3 Citations (Scopus)

Abstract

Background and Objectives: Anaerobic bacteria are recognized as important pathogens in surgical infections. However, they are the most overlooked microorganisms by the clinic and the laboratory because of the tedious culture techniques with longer turn-around times. The study was aimed to analyze the frequency of anaerobic bacterial surgical infections and their predisposing factors. Materials and Methods: A retrospective study was conducted over a period of two years including patients with surgical infections. The specimens were processed by Gram staining, aerobic and anaerobic culture. The anaerobic bacteria were isolated using standard procedures. The predisposing factors and clinical presentation were studied in these patients. Results: A total of 261 specimens were received from patients with diverse infections from surgical wards. Ninety-one anaerobes were isolated from 64 (24.5%) surgical patients with a predominance of Gram-negative bacilli (37.4%). Anaerobic bacteria as monomicrobial isolates were seen in 21.9% isolates. Anaerobic bacterial isolation along with aerobic bacteria was seen in 71.9% of patients and polymicrobial anaerobic growth was detected in 6.3% of patients. Diabetes mellitus (28, 43.8%) was found to be the most frequent predisposing factor. Bacteroides fragilis group (20.9%) were the most frequent anaerobic Gram-negative bacilli followed by Prevotella spp. (12.1%). Peptostreptococcus anaerobius was the predominant anaerobic cocci isolated (14.3%). Necrotizing fascitis (34.4%) was the most common clinical presentation with anaerobic etiology followed by deep seated abscesses (23.4%). Conclusion: Anaerobic bacteria were isolated from a significant proportion of surgical infections. To avoid therapeutic failures, anaerobic bacteria in surgical infections need to be recognized by surgeons and laboratorians.

Original languageEnglish
Pages (from-to)181-186
Number of pages6
JournalIranian Journal of Microbiology
Volume8
Issue number3
Publication statusPublished - 01-01-2016

Fingerprint

Anaerobic Bacteria
Infection
Causality
Bacillus
Prevotella
Peptostreptococcus
Necrotizing Fasciitis
Bacteroides fragilis
Culture Techniques
Aerobic Bacteria
Bacterial Infections
Abscess
Diabetes Mellitus
Retrospective Studies
Staining and Labeling
Growth

All Science Journal Classification (ASJC) codes

  • Microbiology
  • Microbiology (medical)

Cite this

@article{79858db6fd324a268005d71ccc443ad7,
title = "Anaerobic infections in surgical wards — A two year study",
abstract = "Background and Objectives: Anaerobic bacteria are recognized as important pathogens in surgical infections. However, they are the most overlooked microorganisms by the clinic and the laboratory because of the tedious culture techniques with longer turn-around times. The study was aimed to analyze the frequency of anaerobic bacterial surgical infections and their predisposing factors. Materials and Methods: A retrospective study was conducted over a period of two years including patients with surgical infections. The specimens were processed by Gram staining, aerobic and anaerobic culture. The anaerobic bacteria were isolated using standard procedures. The predisposing factors and clinical presentation were studied in these patients. Results: A total of 261 specimens were received from patients with diverse infections from surgical wards. Ninety-one anaerobes were isolated from 64 (24.5{\%}) surgical patients with a predominance of Gram-negative bacilli (37.4{\%}). Anaerobic bacteria as monomicrobial isolates were seen in 21.9{\%} isolates. Anaerobic bacterial isolation along with aerobic bacteria was seen in 71.9{\%} of patients and polymicrobial anaerobic growth was detected in 6.3{\%} of patients. Diabetes mellitus (28, 43.8{\%}) was found to be the most frequent predisposing factor. Bacteroides fragilis group (20.9{\%}) were the most frequent anaerobic Gram-negative bacilli followed by Prevotella spp. (12.1{\%}). Peptostreptococcus anaerobius was the predominant anaerobic cocci isolated (14.3{\%}). Necrotizing fascitis (34.4{\%}) was the most common clinical presentation with anaerobic etiology followed by deep seated abscesses (23.4{\%}). Conclusion: Anaerobic bacteria were isolated from a significant proportion of surgical infections. To avoid therapeutic failures, anaerobic bacteria in surgical infections need to be recognized by surgeons and laboratorians.",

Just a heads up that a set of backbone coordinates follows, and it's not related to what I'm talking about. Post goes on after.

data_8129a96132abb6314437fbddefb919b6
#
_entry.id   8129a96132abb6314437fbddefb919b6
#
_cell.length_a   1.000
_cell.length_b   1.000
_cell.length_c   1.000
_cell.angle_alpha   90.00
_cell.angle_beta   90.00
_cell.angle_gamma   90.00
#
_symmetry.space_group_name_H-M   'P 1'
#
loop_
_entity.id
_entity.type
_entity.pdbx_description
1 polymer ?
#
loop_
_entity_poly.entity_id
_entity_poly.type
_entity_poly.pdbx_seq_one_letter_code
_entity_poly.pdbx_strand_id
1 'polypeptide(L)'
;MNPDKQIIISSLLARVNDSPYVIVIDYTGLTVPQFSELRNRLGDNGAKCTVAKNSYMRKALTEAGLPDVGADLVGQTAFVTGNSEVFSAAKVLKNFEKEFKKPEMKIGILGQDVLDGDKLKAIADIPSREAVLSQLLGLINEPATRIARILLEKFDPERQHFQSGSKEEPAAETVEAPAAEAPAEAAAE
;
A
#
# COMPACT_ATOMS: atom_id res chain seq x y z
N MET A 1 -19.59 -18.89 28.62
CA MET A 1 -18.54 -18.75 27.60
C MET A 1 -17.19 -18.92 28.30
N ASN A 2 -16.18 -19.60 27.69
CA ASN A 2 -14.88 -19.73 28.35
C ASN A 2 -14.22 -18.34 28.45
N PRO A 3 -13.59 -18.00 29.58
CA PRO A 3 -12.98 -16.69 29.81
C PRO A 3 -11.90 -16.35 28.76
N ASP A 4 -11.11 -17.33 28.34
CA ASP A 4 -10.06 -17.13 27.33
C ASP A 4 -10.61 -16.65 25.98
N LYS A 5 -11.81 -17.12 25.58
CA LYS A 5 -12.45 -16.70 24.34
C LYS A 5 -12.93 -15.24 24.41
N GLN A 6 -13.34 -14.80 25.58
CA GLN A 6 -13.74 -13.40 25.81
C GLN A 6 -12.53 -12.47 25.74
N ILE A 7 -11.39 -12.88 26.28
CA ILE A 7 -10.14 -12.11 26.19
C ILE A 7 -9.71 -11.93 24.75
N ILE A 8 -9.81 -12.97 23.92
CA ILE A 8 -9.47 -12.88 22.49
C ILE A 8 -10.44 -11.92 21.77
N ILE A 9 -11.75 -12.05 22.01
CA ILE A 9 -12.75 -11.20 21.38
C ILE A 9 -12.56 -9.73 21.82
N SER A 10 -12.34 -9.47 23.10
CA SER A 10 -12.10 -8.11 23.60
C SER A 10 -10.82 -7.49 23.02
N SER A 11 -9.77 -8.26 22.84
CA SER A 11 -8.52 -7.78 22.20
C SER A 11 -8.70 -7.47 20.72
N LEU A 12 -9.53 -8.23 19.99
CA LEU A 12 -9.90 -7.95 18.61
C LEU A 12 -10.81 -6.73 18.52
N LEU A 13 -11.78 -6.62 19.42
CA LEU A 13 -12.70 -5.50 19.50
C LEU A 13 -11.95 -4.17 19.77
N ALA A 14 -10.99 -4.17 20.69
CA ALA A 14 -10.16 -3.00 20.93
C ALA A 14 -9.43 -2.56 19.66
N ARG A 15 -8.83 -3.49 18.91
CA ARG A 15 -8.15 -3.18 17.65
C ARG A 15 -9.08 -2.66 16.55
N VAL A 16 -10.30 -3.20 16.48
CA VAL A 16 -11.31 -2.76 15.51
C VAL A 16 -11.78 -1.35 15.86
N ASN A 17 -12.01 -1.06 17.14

author = "Padmaja Ananth-Shenoy and Shashidhar Vishwanath and Ryumzook Targain and Seema Shetty and Gabriel Sunil-Rodrigues and Chiranjay Mukhopadhyay and Kiran Chawla",
year = "2016",
month = "1",
day = "1",
language = "English",
volume = "8",
pages = "181--186",
journal = "Iranian Journal of Microbiology",